It is inevitable that many people will not have access to prenatal care and will wind up in an emergency department, where the hospital will be ethically required to provide care anyway. Hospitals requiring advance payment does not make people less pregnant, less high-risk or less in need of a caesarean. It means people going without care and coming to the hospital in need of emergency surgery, which has the highest cost and risks of any birth.
Adding another layer of complexity to this puzzle is that, as global caesarean section rates skyrocket, more and more undocumented migrants in Canada have had a previous caesarean section. For many, this means the safest option for delivery is a repeat caesarean section.
Putting all the pieces together, discontinuing expanded health-care funding means higher numbers of already marginalized people having less prenatal care, more preterm births and low birth weight babies, and more emergency caesarean sections for delivery — all of which result in worse outcomes, more cost on the system and more moral distress on health care providers. How is this a good idea from any angle?
A study released just one week before these cuts were announced showed the many benefits of having the expanded funding in place, including improved access to prenatal care. It also demonstrated the relief health-care providers felt at not having the moral distress of having to decide who was able to access necessary care.
The expanded funding put in place during COVID-19 revealed a few things.
First, the fact that it was implemented is an acknowledgement that it was needed. If we have universal health coverage for all who live here, why did we need the program in the first place?
Second, it demonstrated that it was not a massive burden to our health-care system to provide this care. The Ontario Medical Association estimated this program cost $15 million over three years. Even if it was several times more, this is very little of our health-care budget. By providing primary and preventive care, as well as prenatal care, the program likely saved money by avoiding more expensive acute and emergency care, and it certainly saved lives.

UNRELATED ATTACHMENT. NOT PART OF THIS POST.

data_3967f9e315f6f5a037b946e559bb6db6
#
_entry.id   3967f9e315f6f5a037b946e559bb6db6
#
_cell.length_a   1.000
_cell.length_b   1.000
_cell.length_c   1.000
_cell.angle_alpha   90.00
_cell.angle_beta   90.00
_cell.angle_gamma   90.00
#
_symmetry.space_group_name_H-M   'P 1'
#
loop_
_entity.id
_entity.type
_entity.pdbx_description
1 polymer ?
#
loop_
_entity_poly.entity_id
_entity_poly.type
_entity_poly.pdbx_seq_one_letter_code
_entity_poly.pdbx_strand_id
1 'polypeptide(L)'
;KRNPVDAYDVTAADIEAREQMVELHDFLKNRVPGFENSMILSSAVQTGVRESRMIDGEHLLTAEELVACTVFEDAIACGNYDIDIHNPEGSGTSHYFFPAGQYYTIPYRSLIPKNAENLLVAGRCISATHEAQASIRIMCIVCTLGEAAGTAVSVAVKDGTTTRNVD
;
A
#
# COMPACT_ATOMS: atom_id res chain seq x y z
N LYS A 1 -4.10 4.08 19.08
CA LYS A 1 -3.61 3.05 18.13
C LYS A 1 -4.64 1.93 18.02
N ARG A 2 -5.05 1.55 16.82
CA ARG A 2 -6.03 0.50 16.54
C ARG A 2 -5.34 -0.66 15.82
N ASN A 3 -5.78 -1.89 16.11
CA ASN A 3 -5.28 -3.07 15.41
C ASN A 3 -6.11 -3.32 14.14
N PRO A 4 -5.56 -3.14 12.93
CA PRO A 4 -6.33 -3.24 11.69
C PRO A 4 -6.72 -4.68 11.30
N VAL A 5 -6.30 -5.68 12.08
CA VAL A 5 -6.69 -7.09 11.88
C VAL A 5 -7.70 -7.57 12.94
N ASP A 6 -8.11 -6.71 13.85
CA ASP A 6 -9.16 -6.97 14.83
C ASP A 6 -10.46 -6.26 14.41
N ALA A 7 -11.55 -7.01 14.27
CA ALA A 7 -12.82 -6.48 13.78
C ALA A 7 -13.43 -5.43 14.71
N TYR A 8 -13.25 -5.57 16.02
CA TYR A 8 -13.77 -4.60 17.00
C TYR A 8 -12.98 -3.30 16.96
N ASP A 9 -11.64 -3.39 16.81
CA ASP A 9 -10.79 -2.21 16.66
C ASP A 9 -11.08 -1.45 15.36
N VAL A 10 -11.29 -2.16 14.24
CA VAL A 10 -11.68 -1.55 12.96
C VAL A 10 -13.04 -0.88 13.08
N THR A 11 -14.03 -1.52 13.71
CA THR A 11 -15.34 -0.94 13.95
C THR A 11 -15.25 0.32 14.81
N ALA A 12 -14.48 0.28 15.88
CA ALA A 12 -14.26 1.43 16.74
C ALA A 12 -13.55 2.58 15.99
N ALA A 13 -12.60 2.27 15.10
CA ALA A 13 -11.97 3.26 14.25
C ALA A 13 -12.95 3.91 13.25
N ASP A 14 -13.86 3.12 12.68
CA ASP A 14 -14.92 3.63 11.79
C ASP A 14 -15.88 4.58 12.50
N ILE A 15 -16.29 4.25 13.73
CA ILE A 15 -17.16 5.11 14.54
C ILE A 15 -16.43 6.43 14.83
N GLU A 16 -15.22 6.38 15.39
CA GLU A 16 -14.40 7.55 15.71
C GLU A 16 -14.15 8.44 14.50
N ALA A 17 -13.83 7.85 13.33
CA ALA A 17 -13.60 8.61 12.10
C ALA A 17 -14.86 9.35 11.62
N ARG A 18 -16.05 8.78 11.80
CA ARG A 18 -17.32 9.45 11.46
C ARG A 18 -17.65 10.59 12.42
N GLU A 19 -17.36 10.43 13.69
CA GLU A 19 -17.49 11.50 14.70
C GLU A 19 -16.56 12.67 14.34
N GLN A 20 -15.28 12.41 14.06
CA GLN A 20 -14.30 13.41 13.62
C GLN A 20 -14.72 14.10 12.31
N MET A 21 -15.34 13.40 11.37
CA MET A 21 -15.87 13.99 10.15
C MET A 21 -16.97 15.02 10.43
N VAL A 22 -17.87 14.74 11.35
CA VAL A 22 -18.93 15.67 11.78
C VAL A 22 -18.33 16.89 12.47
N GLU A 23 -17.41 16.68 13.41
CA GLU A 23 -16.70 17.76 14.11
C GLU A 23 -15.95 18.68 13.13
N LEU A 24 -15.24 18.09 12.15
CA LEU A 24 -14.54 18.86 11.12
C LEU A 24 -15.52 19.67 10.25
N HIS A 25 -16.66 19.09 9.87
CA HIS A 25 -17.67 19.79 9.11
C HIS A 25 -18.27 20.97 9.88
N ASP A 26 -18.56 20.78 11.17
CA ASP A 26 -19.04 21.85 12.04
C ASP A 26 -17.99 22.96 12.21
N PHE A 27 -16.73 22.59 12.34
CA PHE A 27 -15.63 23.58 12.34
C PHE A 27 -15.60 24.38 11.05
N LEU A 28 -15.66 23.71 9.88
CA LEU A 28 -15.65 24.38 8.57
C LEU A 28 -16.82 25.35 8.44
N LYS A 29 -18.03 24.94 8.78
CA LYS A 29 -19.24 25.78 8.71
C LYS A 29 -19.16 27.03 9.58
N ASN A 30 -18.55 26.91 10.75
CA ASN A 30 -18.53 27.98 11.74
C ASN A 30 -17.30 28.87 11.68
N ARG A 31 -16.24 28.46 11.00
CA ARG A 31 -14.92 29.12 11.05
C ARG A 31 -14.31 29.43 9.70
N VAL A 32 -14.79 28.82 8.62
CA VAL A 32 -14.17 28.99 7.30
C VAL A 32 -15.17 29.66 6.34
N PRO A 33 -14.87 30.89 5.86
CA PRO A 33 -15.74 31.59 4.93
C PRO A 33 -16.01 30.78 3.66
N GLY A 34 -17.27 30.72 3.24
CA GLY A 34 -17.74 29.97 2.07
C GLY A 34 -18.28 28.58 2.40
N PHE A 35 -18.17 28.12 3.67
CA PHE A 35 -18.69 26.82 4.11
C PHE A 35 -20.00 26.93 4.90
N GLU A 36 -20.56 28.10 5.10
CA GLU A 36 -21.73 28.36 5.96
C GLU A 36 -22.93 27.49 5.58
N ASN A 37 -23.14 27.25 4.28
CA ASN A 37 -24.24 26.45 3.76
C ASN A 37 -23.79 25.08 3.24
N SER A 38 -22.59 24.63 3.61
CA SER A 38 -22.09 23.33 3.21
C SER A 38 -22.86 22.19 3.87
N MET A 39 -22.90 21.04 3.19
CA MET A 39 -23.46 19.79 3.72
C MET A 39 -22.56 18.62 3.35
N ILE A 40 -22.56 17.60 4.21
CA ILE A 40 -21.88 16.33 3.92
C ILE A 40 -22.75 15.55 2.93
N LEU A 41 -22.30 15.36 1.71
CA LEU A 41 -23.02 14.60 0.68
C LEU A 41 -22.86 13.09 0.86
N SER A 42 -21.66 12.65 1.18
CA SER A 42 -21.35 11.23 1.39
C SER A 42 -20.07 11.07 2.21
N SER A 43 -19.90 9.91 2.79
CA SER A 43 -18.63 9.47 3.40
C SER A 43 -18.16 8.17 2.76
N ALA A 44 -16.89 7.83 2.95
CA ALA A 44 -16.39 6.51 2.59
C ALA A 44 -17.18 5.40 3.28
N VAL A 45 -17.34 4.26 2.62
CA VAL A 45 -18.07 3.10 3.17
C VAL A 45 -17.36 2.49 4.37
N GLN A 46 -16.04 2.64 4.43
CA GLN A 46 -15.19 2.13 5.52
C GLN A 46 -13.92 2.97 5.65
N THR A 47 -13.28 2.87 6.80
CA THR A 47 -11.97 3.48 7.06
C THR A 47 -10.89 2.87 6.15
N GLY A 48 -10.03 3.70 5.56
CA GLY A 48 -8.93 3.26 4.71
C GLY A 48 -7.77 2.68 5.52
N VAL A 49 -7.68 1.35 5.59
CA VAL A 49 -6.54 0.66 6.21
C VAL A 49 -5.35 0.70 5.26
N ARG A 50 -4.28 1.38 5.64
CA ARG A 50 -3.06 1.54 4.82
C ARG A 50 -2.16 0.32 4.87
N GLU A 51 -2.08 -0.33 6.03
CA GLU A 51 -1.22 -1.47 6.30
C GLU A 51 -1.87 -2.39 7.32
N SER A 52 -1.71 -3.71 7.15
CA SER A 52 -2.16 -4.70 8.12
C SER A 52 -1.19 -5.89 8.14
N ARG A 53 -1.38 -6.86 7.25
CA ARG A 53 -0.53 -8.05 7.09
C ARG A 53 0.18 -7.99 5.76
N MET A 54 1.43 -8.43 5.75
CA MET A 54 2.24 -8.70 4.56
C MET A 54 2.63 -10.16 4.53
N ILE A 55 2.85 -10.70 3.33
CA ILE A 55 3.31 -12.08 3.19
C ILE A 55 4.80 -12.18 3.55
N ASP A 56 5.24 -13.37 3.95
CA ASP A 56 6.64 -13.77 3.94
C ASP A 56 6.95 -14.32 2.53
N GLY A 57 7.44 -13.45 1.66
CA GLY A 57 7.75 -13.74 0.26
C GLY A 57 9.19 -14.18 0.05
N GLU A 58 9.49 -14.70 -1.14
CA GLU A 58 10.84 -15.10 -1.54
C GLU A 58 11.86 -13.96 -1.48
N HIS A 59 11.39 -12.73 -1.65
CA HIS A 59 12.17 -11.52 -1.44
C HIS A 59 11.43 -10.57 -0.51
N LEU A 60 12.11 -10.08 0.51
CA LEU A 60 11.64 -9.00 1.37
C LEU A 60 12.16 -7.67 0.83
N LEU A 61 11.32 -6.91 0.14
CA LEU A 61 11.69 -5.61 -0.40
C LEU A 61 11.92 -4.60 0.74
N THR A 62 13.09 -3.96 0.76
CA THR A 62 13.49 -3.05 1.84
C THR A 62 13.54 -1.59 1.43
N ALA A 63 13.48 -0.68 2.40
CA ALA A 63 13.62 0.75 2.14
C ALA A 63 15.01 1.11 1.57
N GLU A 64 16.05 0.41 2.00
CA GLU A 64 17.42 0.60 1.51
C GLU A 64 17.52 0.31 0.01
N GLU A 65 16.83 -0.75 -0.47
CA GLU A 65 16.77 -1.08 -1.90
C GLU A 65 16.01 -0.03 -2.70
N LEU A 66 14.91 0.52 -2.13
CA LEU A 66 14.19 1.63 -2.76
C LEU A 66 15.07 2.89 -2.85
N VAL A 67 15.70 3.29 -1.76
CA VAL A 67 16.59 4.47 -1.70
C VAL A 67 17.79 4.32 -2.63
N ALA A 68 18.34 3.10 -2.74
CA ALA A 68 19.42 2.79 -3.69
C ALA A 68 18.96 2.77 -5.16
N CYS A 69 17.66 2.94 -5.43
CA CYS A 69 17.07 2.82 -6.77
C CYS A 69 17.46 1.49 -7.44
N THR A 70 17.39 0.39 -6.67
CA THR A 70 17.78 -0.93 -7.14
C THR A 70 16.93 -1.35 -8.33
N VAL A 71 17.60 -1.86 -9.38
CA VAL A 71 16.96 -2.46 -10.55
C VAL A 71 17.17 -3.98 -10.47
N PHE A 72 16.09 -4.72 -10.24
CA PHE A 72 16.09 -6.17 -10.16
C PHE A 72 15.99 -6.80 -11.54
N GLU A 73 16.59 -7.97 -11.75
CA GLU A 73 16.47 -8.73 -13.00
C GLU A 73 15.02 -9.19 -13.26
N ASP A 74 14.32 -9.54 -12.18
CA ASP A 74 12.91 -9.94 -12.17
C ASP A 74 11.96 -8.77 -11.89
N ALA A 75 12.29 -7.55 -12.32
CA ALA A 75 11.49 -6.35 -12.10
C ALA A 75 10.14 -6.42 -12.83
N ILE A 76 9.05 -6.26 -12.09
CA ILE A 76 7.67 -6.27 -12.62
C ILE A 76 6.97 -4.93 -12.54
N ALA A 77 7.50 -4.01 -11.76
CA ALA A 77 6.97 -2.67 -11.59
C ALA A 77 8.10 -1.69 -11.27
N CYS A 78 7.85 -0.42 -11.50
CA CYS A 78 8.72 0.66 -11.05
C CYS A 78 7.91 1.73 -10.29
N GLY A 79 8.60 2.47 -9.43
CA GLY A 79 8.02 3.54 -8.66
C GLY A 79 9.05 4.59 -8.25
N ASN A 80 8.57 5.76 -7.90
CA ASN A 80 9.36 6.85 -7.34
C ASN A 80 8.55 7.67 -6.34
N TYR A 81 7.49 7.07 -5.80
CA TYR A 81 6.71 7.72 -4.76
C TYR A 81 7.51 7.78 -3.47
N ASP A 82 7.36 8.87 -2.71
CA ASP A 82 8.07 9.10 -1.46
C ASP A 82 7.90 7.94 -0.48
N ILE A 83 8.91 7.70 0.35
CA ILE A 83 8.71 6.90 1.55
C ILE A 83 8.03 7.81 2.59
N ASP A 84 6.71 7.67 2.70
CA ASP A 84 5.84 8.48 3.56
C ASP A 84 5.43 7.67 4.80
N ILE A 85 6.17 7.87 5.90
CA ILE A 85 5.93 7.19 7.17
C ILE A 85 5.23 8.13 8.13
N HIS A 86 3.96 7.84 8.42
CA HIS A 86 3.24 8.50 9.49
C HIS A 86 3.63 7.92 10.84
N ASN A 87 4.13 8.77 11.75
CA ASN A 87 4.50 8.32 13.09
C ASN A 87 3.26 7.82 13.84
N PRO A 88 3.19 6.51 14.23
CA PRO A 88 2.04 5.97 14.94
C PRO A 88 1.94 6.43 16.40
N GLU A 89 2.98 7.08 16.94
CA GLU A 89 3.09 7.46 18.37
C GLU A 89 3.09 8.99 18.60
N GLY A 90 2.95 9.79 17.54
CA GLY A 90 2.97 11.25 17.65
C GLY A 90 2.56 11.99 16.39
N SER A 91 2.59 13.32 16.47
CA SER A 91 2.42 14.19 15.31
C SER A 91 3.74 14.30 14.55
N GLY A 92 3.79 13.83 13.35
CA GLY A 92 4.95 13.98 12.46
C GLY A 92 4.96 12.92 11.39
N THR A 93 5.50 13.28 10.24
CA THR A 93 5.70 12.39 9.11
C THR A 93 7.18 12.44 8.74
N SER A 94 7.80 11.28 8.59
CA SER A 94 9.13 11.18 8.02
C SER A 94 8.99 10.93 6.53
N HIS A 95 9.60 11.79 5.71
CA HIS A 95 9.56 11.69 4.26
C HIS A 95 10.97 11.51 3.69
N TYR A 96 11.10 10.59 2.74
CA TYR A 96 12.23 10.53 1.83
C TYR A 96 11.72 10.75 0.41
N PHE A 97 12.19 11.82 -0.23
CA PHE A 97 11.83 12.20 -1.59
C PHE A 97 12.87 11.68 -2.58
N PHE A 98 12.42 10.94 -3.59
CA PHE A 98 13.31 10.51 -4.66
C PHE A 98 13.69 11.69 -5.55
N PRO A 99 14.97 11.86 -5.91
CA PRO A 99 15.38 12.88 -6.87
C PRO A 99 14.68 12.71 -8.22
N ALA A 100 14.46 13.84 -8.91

Third, this program brought caregivers and organizations together, with health-care associations asserting that this is a health equity issue, not a medical tourism issue. Immigration status has long been established as a social determinant of health, along with factors including poverty, racialization and education level. It is about time we address this issue in Canada.
The decision to discontinue extended care is going to cost us. Not just in terms of health-care dollars — it is always better to treat high blood pressure than manage a stroke — but in terms of our ethics.
Several decades ago, we decided as a country that everyone — rich or poor — deserves access to health care. Canadians have taken pride in this and it is part of our national identity. Until everyone is covered, we need to acknowledge that we do not, in fact, have universal health care, and decide what this means to us as a country.
Manavi Handa does not work for, consult, own shares in or receive funding from any company or organisation that would benefit from this article, and has disclosed no relevant affiliations beyond their academic appointment.